Restaurant Review: Buddha Bodai in New York City

5 Mott Street, New York, NY

Dim sum has a special place in my heart. This is what I call breakfast food. I actually don’t love American breakfasts. I find cereal to taste like cardboard. Pancakes are alright, if you douse them in syrup and butter. Dim sum is where it’s at. The best part is it’s not overpriced and it’s like tapas where you get to try a little bit of everything.

When I heard there was a vegan dim sum restaurant in New York City, a 30 minute drive from my apartment and a hefty $13 bridge toll, I knew I had to try it the next time I was in the City.

Buddha Bodai isn’t the same as typical dim sum restaurants where people are pushing carts full of piping hot food and screaming loudly at you. As a patron, you’re screaming back what dishes you want and throwing your receipt at them to punch what size plate you ordered. Instead, you ordered off a paper menu and they give you a carbon copy so that they know who ordered what.

When we arrived on a Sunday at 12 pm, the place was packed. We ended up sharing a 4 top table with 2 nice gentlemen. The restaurant staff was speaking my language (Cantonese that is) and it felt like I was home.

photo 1Here is our carbon copy of what I ordered.

photo 2The food came out all at once. We opted to choose 6 plates to share amongst the two of us.
Bottom Left: Sticky Rice Wrapped in Bamboo Leaves
Left the 4 white dumplings: “Shrimp” Dumplings
Middle: “Shrimp” Rice Rolls
Top Right Fried 3 Pieces: Fried Taro Custard
Top Far Right in the Corner: “Tripe”
Right: Crueller Rice Rolls

photo 3Close up of the sticky rice, shrimp dumplings and shrimp rice rolls.

Everything was as good as I remembered it and I only remember the meat versions. The only dish we ordered that was lacking, which is my childhood favorite, is the “shrimp” dumplings. Those didn’t taste remotely like the shrimp dumplings of real dim sum restaurants.

However, their shrimp rice rolls tasted just like real shrimp rice rolls. Even the tripe tasted like what tripe dim sum tastes like. It was slightly creepy how well they got the texture and flavor down.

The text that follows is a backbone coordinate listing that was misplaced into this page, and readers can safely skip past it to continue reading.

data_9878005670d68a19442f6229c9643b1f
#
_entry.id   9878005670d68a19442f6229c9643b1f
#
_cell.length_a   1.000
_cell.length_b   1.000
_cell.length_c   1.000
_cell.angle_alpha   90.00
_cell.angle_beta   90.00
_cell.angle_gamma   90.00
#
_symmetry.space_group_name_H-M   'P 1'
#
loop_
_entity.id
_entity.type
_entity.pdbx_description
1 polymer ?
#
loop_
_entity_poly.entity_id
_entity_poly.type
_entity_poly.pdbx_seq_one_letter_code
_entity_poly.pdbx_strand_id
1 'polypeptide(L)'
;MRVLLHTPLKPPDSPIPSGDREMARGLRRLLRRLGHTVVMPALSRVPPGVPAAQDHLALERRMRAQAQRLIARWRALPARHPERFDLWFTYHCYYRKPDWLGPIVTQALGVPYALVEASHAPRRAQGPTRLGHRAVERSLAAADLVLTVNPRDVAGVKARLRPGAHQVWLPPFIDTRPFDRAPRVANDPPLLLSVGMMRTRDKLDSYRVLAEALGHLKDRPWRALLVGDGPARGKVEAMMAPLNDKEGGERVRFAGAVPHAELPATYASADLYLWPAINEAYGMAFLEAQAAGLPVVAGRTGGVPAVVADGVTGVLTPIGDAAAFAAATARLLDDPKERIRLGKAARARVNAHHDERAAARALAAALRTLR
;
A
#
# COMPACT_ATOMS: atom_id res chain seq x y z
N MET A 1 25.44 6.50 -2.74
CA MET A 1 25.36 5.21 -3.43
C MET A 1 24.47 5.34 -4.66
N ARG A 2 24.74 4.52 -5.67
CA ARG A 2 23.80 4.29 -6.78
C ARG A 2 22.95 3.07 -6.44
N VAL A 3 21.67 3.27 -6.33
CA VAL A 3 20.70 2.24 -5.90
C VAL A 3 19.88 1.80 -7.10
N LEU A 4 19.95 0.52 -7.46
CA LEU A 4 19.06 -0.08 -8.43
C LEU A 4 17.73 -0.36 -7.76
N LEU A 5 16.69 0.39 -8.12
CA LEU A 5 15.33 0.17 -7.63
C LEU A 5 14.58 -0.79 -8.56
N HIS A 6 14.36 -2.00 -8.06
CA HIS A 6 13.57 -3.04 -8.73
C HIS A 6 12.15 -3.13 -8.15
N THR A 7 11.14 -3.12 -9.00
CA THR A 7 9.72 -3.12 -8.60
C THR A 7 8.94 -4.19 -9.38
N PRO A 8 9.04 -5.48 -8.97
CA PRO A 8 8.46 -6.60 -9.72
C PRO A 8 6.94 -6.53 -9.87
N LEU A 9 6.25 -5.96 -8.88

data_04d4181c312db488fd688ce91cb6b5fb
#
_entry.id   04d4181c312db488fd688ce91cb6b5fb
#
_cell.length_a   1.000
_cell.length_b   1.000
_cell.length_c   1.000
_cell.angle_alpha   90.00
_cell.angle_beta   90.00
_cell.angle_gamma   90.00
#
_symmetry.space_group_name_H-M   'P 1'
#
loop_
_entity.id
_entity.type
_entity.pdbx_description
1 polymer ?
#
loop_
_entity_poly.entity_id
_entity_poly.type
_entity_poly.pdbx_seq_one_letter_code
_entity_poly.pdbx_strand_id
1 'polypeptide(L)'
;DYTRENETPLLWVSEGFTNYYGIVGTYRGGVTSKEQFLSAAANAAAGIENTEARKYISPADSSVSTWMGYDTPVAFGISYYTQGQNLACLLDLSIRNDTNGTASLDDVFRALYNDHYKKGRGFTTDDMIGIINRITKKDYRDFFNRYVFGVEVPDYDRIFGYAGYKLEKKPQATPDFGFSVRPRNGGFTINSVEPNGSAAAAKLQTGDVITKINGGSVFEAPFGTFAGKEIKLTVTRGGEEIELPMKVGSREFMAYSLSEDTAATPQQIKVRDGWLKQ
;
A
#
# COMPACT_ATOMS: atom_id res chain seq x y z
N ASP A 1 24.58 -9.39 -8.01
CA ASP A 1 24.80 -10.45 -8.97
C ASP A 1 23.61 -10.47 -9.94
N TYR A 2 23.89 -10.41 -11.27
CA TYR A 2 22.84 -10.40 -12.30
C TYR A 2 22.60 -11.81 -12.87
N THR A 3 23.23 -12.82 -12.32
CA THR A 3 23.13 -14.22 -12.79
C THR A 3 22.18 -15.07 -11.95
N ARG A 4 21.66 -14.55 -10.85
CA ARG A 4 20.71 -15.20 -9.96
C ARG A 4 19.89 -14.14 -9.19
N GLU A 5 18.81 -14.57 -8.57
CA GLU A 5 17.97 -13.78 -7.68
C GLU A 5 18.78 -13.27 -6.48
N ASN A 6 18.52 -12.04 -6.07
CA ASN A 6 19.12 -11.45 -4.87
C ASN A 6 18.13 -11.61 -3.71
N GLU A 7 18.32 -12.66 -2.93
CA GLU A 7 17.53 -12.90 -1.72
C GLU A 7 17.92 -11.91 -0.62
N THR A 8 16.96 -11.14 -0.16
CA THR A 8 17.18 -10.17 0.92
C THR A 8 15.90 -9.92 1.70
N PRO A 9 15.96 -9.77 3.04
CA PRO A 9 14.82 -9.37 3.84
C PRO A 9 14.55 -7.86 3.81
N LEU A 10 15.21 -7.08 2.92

The crueller rice roll got everyone’s attention near us. Others nearby even ordered it after they saw it on our table.

I was saddened to see no veganized version of my all time favorite dim sum: spicy chicken feet. I know, it sounds disgusting but trust me, it was good. But with such an abundance of other types of vegan dim sum, I can gladly do without. Another perk is that I can finally eat dim sum without feeling guilty for taking lives.

Six plates, two people and we were happily stuffed. The two gents next to us ordered 7 and a main dish. They actually had to ask the wait staff to please cancel the main dish order because they were so full from their 7 plates. Our six plates came out to less than $25. Now that’s a bargain for how full we felt afterwards.

The staff was also really nice and polite. They automatically spoke Cantonese to me, which made me feel even more at home with them. This reason alone I would return because I love being treated well by staff.

Little tidbit when at a fully Chinese restaurant, if you’re out of tea, just take off the top of the tea pot, that is the sign to them to refill. They automatically know this.

Would I return? You bet I would. I wanted to get a job as a dish washer and ask them to just pay me in dim sum that’s how much I liked it. If you’re in China Town and looking for a vegan friendly spot, give Buddha Bodai a try. You won’t regret it.

photo 4So happy!


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